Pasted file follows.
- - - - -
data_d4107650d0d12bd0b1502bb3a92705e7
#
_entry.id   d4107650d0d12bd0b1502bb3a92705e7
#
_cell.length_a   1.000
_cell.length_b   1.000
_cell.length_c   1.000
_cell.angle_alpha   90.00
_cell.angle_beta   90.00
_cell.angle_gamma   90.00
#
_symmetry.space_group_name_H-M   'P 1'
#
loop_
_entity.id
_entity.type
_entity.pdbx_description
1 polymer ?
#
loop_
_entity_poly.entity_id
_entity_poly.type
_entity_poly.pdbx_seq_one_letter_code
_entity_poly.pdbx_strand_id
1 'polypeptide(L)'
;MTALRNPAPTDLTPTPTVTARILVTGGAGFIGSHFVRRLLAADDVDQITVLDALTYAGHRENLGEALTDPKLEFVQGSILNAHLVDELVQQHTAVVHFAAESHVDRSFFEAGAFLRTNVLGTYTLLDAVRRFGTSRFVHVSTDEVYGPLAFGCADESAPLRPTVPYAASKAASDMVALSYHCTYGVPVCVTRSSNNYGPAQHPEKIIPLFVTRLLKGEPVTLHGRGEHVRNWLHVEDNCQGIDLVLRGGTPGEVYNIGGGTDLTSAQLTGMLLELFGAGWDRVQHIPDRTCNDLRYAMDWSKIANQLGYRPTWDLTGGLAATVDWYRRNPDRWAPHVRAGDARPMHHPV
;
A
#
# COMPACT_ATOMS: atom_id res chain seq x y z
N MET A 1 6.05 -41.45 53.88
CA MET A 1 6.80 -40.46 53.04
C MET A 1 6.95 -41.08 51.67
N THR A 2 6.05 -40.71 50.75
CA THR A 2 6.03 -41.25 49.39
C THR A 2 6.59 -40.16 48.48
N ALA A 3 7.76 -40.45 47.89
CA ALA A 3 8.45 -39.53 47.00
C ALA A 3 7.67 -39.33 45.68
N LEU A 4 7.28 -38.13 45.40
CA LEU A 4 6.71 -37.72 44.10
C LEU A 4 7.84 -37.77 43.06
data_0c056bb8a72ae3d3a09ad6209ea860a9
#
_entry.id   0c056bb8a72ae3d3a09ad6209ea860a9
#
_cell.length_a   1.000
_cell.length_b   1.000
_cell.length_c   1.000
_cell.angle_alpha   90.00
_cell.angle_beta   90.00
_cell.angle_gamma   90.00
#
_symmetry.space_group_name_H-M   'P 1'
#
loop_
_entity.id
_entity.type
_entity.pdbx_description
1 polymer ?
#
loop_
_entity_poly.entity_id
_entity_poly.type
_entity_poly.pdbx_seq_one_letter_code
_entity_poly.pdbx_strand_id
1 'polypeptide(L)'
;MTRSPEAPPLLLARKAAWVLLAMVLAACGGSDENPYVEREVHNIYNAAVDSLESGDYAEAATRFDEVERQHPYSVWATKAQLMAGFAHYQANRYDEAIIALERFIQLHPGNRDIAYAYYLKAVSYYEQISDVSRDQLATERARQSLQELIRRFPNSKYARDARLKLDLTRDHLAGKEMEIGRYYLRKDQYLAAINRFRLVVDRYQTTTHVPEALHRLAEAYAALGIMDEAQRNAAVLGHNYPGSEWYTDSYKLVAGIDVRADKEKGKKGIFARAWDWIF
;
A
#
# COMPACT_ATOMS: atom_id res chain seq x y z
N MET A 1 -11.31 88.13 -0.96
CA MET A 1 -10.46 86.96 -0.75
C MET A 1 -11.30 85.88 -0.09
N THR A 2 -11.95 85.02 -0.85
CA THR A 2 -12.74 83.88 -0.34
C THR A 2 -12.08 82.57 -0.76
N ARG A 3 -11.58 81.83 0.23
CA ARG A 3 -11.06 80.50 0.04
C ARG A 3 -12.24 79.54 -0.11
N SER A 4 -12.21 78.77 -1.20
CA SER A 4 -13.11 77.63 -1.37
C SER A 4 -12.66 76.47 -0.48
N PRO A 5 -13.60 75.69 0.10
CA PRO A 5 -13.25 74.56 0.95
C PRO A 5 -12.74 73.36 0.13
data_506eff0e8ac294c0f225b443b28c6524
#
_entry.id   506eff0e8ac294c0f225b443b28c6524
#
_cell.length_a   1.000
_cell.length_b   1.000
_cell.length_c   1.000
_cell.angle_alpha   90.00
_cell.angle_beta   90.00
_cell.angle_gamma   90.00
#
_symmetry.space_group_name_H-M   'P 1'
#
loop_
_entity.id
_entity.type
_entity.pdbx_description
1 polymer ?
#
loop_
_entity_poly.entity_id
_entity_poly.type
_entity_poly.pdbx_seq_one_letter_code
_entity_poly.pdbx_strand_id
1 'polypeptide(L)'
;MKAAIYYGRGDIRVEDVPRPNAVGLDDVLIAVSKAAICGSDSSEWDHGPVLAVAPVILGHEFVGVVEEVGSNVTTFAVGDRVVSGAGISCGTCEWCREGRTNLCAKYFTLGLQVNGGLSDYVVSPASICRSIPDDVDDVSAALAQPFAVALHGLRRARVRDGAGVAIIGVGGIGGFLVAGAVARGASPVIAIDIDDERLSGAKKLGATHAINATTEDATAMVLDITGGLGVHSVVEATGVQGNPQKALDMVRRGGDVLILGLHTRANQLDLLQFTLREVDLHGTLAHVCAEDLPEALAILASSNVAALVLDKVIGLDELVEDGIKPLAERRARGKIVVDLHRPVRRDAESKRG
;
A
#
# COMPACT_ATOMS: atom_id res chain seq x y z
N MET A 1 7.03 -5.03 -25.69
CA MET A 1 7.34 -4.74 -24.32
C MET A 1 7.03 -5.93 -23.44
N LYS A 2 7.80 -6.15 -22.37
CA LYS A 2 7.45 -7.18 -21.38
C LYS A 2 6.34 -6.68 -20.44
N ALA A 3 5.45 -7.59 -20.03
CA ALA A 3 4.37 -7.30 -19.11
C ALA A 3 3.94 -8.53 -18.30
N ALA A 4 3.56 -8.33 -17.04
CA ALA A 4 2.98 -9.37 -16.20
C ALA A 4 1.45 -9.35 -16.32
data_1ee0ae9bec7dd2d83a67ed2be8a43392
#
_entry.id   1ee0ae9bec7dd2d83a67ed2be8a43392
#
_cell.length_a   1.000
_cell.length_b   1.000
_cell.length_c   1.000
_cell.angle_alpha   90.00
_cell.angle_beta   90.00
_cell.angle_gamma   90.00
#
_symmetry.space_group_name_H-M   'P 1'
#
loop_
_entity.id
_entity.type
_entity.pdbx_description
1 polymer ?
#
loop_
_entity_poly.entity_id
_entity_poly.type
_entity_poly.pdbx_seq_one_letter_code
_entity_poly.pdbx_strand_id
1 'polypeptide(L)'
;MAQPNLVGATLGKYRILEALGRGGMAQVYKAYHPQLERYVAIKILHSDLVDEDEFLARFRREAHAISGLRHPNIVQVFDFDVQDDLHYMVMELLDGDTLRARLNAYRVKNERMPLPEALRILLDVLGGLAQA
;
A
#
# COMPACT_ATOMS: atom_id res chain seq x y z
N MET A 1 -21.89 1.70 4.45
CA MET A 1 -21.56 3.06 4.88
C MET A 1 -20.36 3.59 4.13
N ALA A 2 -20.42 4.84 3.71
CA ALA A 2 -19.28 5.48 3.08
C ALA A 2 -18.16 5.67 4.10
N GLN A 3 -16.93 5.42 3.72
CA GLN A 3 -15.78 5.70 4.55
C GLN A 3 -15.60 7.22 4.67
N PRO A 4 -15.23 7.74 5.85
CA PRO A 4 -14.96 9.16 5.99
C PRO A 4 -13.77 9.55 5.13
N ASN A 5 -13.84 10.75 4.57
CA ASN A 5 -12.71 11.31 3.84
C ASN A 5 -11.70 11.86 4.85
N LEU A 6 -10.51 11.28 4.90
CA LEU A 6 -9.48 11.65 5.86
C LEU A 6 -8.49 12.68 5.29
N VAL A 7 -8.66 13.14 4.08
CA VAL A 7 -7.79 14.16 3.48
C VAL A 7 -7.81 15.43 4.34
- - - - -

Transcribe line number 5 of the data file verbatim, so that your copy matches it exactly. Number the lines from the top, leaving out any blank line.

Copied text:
_cell.length_a   1.000